During the late 1800s, women and men were not equal, they lived in a society where women were defined as housewives and were expected to take care of their children and husbands for the rest of their lives. The issue connects with the experience of the narrator in the short story The Yellow Wallpaper, written in 1892 by Charlotte Perkins Gilman, focuses on. Gilman’s main reason for creating this story was to make individuals understand the roles in society during this time period and to prevent people from being driven into insanity, such as the woman in the story did. The Yellow Wallpaper heavily focuses on a woman who is forced into societal roles and the powerful theory of femininity during the late 1800s. The narrator of the story is mentally destroyed by the rest cure her husband, John has prescribed for her. She is forced into isolation in one room and feels imprisoned, as she is not allowed to have any contact with other individuals and her husband forbids her to even write in her journal; eventually leading the woman into madness. The story is told from the perspective of the narrator, but by doing this it makes it clearer to describe the emotions of postpartum depression and the reality of her experience. Gilman implements detailed dialogue, symbolism, infantilization, and gender roles to make the reader understand the struggles of women during the late 18th century.
The next element of the short story would be the crucial symbolism that Gilman uses to explain the obsession the narrator has with the wallpaper. In the journal article, “The Term and Concept of Symbolism in Literary History”, written by American-Czech literary critic Rene Wellek states, “Symbolism in the sense of a use of symbols in literature is clearly omnipresent in the literature of many styles, periods, and civilization. Symbols are all-pervasive in medieval literature and even the classics of realism” (250). Gilman’s story is considered to be realistic because this story she wrote is connected to realistic aspects of life. Throughout the story there is a visible piece of symbolism readers get from The Yellow Wallpaper the narrator is constantly speaking about. The narrator then goes on to say, “The faint figure behind seemed to shake the pattern, just as if she wanted to get out” (Gilman 29). The wallpaper itself represents the emotions of entrapment the narrator seems to feel. She is constantly asking for the wallpaper to be removed, yet despises how her husband intentionally ignores her emotions and well-being. This happening, causes her to feel as if she is imprisoned in the room she hates so much. Gilman represents the narrator’s resentful emotions by using this powerful line as she expresses how the narrator beings to feel toward the wallpaper, her husband’s decisions for her, and the now isolated life she is forced to live. As the story continues, Gilman presents the reader with a line that states, “At night in any kind of light, in the twilight, candlelight, lamplight, and worst of all by moonlight, it becomes bars! The outside pattern I mean, and the woman behind it is as plain as can be” (Gilman 34). The symbolism Gilman projects are the obsession the narrator has with the wallpaper and how it is only growing stronger. The bars she witnesses are trapping her and she has become the woman she is seeing in the wallpaper itself. Gilman’s implementation of this idea expresses how the woman had no control over what goes on in her life. When she talks about the woman, the narrator is indirectly talking about herself and her emotions about the situation she is trapped in. Another pivotal element that makes The Yellow Wallpaper so powerful, is the effect of infantilization.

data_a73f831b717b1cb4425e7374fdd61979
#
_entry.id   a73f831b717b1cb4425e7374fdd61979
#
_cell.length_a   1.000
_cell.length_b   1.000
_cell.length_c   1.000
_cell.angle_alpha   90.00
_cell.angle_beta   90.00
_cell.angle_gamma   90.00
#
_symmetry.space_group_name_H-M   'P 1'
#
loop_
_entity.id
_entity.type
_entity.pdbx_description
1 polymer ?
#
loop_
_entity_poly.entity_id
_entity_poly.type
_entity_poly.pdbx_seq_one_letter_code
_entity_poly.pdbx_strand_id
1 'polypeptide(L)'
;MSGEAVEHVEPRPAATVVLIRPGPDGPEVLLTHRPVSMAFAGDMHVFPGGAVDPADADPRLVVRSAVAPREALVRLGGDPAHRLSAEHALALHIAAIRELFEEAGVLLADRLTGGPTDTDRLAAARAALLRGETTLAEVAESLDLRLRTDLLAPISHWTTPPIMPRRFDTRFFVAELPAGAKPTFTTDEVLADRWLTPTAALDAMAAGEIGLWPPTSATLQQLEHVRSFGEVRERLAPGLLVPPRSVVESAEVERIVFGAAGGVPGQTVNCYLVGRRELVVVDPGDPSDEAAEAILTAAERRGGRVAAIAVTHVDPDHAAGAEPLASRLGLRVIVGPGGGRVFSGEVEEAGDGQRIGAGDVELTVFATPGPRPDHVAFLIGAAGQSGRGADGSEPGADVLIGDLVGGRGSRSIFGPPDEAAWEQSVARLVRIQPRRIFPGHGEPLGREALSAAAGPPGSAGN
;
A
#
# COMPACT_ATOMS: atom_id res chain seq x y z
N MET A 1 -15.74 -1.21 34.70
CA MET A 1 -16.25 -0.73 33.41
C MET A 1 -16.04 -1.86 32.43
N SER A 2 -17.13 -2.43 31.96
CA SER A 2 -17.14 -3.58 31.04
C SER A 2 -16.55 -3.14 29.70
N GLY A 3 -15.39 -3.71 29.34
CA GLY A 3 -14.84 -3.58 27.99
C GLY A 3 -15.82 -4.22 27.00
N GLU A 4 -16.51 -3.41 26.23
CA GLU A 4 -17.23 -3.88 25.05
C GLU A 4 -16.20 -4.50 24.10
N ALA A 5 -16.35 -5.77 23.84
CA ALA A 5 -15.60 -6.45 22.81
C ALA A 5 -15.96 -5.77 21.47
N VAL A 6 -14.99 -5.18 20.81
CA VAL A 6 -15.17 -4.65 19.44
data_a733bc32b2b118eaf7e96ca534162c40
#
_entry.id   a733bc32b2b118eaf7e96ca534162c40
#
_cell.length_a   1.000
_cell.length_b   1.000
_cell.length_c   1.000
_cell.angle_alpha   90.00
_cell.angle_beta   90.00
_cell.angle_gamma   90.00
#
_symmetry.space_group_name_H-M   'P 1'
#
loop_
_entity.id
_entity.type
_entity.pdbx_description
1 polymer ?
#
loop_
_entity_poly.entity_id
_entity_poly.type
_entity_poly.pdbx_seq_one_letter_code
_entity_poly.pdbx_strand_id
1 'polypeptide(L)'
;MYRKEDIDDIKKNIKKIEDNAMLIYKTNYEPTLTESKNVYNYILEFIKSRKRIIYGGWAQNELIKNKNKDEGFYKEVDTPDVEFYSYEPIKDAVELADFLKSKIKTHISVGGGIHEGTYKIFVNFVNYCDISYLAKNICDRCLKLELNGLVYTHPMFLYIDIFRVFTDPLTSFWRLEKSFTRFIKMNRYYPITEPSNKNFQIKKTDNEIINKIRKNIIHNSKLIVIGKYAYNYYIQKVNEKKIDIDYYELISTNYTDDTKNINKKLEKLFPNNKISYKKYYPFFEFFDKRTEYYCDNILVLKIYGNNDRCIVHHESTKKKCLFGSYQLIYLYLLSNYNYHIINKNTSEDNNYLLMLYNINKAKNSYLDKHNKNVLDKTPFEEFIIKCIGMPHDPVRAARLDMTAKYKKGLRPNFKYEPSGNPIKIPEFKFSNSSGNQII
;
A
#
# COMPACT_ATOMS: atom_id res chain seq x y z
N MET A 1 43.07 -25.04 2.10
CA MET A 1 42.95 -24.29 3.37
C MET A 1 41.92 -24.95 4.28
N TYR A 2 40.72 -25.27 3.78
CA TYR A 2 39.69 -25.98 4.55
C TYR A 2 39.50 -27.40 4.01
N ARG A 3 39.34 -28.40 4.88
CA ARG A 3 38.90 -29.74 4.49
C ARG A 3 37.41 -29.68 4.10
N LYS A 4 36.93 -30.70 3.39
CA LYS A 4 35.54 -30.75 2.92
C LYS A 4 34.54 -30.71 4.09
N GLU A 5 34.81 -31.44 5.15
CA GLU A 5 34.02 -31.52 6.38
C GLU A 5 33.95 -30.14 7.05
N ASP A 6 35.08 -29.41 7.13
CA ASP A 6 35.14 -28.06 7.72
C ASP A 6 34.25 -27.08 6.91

All of the elements Gilman presents such as dialogue, indirect symbolism, infantilization, and gender roles of the late 1800s, help the audience comprehend the perspective of what a woman of this time went through. The Yellow Wallpaper can be interpreted as a story where a mentally ill woman loses her mind due to her situation, however, it represents all women from that time period, and makes readers more open-minded to all the struggles and imprisonment they had to live through with no say in anything throughout their lives. Women’s mental health had little to no importance during this era. The Yellow Wallpaper focuses on the idea that if mental health is not taken seriously, there will be a consequence. The human mind can only take so much before something awful occurs. The author uses this story to represent the reality of her own life, along with the struggles through her life that are expressed within her writing. Women’s sanity was very much tested to their breaking points with the way many people viewed and treated them. Gilman’s purpose was to get rid of these expectations of women and open the eyes of women that their life is worth more than what society labels them. As she expresses this idea, Gilman herself followed her advice and freed herself from her husband to have women see that they can be independent, along with following their dreams and having a mind of their own. She wanted women to get out of dangerous situations in their life before it is too late. No woman was too weak to defeat the societal roles of a male-dominated society. Gilman motivates women everywhere to focus on themselves and not feel alone, also creating a piece of mind for them that they can amount to anything they want to do. Having inspiration could have been extremely comforting to these women experiencing this issue, and that is what Gilman successfully achieved.